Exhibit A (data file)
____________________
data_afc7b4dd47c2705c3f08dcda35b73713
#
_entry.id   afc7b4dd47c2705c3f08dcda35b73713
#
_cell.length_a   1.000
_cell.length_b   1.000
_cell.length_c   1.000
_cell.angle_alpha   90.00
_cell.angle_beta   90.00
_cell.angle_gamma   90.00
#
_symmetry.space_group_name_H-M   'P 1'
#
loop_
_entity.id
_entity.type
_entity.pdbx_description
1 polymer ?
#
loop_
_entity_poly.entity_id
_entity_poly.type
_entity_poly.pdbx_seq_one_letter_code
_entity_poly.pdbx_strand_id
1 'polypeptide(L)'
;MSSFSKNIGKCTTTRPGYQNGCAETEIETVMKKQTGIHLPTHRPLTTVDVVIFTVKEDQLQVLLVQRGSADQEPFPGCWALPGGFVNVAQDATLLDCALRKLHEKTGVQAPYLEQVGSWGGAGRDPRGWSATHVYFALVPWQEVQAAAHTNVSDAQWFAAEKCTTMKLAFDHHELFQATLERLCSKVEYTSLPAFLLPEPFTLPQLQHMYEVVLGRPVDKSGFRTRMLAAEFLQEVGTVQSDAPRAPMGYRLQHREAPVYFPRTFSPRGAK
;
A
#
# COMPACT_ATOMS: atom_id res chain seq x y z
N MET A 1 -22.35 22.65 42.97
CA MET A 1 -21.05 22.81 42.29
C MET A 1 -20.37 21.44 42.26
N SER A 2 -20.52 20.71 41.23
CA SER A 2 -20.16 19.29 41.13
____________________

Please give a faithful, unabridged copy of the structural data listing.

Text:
data_afc7b4dd47c2705c3f08dcda35b73713
#
_entry.id   afc7b4dd47c2705c3f08dcda35b73713
#
_cell.length_a   1.000
_cell.length_b   1.000
_cell.length_c   1.000
_cell.angle_alpha   90.00
_cell.angle_beta   90.00
_cell.angle_gamma   90.00
#
_symmetry.space_group_name_H-M   'P 1'
#
loop_
_entity.id
_entity.type
_entity.pdbx_description
1 polymer ?
#
loop_
_entity_poly.entity_id
_entity_poly.type
_entity_poly.pdbx_seq_one_letter_code
_entity_poly.pdbx_strand_id
1 'polypeptide(L)'
;MSSFSKNIGKCTTTRPGYQNGCAETEIETVMKKQTGIHLPTHRPLTTVDVVIFTVKEDQLQVLLVQRGSADQEPFPGCWALPGGFVNVAQDATLLDCALRKLHEKTGVQAPYLEQVGSWGGAGRDPRGWSATHVYFALVPWQEVQAAAHTNVSDAQWFAAEKCTTMKLAFDHHELFQATLERLCSKVEYTSLPAFLLPEPFTLPQLQHMYEVVLGRPVDKSGFRTRMLAAEFLQEVGTVQSDAPRAPMGYRLQHREAPVYFPRTFSPRGAK
;
A
#
# COMPACT_ATOMS: atom_id res chain seq x y z
N MET A 1 -22.35 22.65 42.97
CA MET A 1 -21.05 22.81 42.29
C MET A 1 -20.37 21.44 42.26
N SER A 2 -20.52 20.71 41.23
CA SER A 2 -20.16 19.29 41.13